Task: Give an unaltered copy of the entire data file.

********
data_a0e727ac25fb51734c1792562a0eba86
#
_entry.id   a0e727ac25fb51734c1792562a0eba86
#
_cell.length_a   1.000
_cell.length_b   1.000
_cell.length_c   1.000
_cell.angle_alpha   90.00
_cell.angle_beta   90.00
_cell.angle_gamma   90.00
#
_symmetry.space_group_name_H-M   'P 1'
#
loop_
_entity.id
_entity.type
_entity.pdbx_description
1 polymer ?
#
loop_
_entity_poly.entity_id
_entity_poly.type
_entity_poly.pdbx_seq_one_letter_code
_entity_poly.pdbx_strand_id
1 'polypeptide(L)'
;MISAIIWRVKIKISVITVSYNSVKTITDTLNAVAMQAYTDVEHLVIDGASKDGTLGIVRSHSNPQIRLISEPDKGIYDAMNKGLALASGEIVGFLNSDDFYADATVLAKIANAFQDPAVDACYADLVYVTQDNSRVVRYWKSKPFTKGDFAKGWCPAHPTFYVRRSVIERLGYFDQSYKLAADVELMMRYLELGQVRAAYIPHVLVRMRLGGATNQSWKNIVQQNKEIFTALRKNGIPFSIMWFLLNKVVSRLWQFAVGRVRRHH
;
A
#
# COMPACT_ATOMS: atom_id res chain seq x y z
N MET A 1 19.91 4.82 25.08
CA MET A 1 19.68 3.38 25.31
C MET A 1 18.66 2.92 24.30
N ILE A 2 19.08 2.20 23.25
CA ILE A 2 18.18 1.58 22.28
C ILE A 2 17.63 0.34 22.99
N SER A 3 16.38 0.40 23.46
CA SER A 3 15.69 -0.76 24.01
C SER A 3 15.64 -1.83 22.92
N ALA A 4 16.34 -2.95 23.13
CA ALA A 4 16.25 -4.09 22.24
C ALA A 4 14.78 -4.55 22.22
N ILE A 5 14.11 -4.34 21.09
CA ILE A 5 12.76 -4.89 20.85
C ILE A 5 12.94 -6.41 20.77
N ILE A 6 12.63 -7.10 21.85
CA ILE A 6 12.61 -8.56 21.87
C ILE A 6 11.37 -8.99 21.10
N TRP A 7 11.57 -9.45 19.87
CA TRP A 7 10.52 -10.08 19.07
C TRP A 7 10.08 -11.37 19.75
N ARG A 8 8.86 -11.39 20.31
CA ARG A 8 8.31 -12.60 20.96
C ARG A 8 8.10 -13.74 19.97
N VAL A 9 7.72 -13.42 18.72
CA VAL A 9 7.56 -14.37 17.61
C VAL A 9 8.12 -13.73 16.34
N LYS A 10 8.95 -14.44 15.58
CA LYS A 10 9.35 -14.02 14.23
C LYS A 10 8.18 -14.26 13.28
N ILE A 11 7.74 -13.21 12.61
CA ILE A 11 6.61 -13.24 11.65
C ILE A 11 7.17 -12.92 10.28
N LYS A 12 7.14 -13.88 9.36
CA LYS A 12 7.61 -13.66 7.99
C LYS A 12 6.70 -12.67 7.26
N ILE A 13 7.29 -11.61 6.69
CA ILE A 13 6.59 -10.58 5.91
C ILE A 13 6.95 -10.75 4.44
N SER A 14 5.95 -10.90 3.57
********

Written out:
data_a0e727ac25fb51734c1792562a0eba86
#
_entry.id   a0e727ac25fb51734c1792562a0eba86
#
_cell.length_a   1.000
_cell.length_b   1.000
_cell.length_c   1.000
_cell.angle_alpha   90.00
_cell.angle_beta   90.00
_cell.angle_gamma   90.00
#
_symmetry.space_group_name_H-M   'P 1'
#
loop_
_entity.id
_entity.type
_entity.pdbx_description
1 polymer ?
#
loop_
_entity_poly.entity_id
_entity_poly.type
_entity_poly.pdbx_seq_one_letter_code
_entity_poly.pdbx_strand_id
1 'polypeptide(L)'
;MISAIIWRVKIKISVITVSYNSVKTITDTLNAVAMQAYTDVEHLVIDGASKDGTLGIVRSHSNPQIRLISEPDKGIYDAMNKGLALASGEIVGFLNSDDFYADATVLAKIANAFQDPAVDACYADLVYVTQDNSRVVRYWKSKPFTKGDFAKGWCPAHPTFYVRRSVIERLGYFDQSYKLAADVELMMRYLELGQVRAAYIPHVLVRMRLGGATNQSWKNIVQQNKEIFTALRKNGIPFSIMWFLLNKVVSRLWQFAVGRVRRHH
;
A
#
# COMPACT_ATOMS: atom_id res chain seq x y z
N MET A 1 19.91 4.82 25.08
CA MET A 1 19.68 3.38 25.31
C MET A 1 18.66 2.92 24.30
N ILE A 2 19.08 2.20 23.25
CA ILE A 2 18.18 1.58 22.28
C ILE A 2 17.63 0.34 22.99
N SER A 3 16.38 0.40 23.46
CA SER A 3 15.69 -0.76 24.01
C SER A 3 15.64 -1.83 22.92
N ALA A 4 16.34 -2.95 23.13
CA ALA A 4 16.25 -4.09 22.24
C ALA A 4 14.78 -4.55 22.22
N ILE A 5 14.11 -4.34 21.09
CA ILE A 5 12.76 -4.89 20.85
C ILE A 5 12.94 -6.41 20.77
N ILE A 6 12.63 -7.10 21.85
CA ILE A 6 12.61 -8.56 21.87
C ILE A 6 11.37 -8.99 21.10
N TRP A 7 11.57 -9.45 19.87
CA TRP A 7 10.52 -10.08 19.07
C TRP A 7 10.08 -11.37 19.75
N ARG A 8 8.86 -11.39 20.31
CA ARG A 8 8.31 -12.60 20.96
C ARG A 8 8.10 -13.74 19.97
N VAL A 9 7.72 -13.42 18.72
CA VAL A 9 7.56 -14.37 17.61
C VAL A 9 8.12 -13.73 16.34
N LYS A 10 8.95 -14.44 15.58
CA LYS A 10 9.35 -14.02 14.23
C LYS A 10 8.18 -14.26 13.28
N ILE A 11 7.74 -13.21 12.61
CA ILE A 11 6.61 -13.24 11.65
C ILE A 11 7.17 -12.92 10.28
N LYS A 12 7.14 -13.88 9.36
CA LYS A 12 7.61 -13.66 7.99
C LYS A 12 6.70 -12.67 7.26
N ILE A 13 7.29 -11.61 6.69
CA ILE A 13 6.59 -10.58 5.91
C ILE A 13 6.95 -10.75 4.44
N SER A 14 5.95 -10.90 3.57